The Supreme Court has dismissed a bid by Julian Assange, the WikiLeaks founder, to reopen his appeal against his extradition to Sweden over alleged sex crimes.
Seven judges of Britain's top court unanimously dismissed the appeal by Mr Assange as being "without merit".
Two weeks ago the court rejected his argument that a European arrest warrant for extradition was invalid. His lawyers then argued that the decision was based on a legal point that had not been heard in court.
Prosecutors in Sweden want to question Mr Assange, 40, over accusations by two women that he sexually molested them while he was on a lecture tour.
The anti-secrecy campaigner, whose WikiLeaks website has published a mass of leaked diplomatic cables, claims the sex was consensual and that the allegations against him are politically motivated.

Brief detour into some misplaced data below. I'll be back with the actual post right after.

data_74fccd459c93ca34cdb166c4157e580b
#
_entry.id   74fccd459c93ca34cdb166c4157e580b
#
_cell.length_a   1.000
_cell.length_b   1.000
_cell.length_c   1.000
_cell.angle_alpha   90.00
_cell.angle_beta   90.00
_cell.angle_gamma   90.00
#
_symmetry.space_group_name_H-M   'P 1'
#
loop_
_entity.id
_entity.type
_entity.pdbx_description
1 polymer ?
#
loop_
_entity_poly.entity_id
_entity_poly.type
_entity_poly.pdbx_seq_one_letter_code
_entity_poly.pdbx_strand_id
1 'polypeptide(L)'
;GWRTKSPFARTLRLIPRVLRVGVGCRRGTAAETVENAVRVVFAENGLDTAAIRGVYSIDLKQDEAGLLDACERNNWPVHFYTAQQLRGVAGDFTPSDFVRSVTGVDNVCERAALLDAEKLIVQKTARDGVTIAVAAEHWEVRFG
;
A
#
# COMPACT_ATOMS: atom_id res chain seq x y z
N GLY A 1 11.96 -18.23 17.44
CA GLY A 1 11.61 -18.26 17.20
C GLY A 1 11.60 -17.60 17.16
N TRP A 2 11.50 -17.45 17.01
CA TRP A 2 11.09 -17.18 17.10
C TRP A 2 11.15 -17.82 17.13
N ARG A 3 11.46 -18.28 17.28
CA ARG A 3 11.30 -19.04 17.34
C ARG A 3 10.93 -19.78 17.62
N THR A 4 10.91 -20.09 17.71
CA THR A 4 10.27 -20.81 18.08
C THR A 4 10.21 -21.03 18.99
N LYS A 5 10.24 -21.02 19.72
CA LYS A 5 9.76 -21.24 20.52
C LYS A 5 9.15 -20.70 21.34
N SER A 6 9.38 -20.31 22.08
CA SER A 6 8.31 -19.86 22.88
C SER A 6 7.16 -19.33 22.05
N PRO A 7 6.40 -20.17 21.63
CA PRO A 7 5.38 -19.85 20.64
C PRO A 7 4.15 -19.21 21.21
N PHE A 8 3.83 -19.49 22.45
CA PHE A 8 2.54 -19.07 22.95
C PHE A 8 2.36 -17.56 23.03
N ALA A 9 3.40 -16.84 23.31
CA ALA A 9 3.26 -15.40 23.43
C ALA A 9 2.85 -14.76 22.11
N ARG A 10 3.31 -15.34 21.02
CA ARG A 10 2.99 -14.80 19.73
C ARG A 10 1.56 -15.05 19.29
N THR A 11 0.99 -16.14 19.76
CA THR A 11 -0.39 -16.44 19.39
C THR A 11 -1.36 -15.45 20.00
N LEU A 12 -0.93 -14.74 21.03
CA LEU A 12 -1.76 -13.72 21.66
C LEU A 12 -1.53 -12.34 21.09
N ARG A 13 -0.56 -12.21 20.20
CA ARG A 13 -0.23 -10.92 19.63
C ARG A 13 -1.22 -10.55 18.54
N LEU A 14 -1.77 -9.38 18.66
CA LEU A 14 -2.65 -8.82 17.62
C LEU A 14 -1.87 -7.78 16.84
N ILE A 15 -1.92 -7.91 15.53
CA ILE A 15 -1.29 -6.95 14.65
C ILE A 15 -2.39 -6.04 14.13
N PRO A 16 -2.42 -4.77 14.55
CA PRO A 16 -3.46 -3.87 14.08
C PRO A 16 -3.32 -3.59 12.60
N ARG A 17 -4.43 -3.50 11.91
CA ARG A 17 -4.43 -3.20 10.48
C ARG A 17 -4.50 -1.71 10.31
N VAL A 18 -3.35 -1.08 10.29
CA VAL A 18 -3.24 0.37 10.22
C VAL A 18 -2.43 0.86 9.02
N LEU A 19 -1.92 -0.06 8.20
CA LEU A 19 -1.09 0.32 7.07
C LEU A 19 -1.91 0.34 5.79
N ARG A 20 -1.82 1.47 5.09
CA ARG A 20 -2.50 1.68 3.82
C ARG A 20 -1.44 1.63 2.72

The court has given Mr Assange a two-week grace period before extradition proceedings can start.
Once this time is up, officials have 10 days to fly him to Sweden.
Mr Assange could still take his case to the European Court of Human Rights, which his lawyers have previously vowed to do.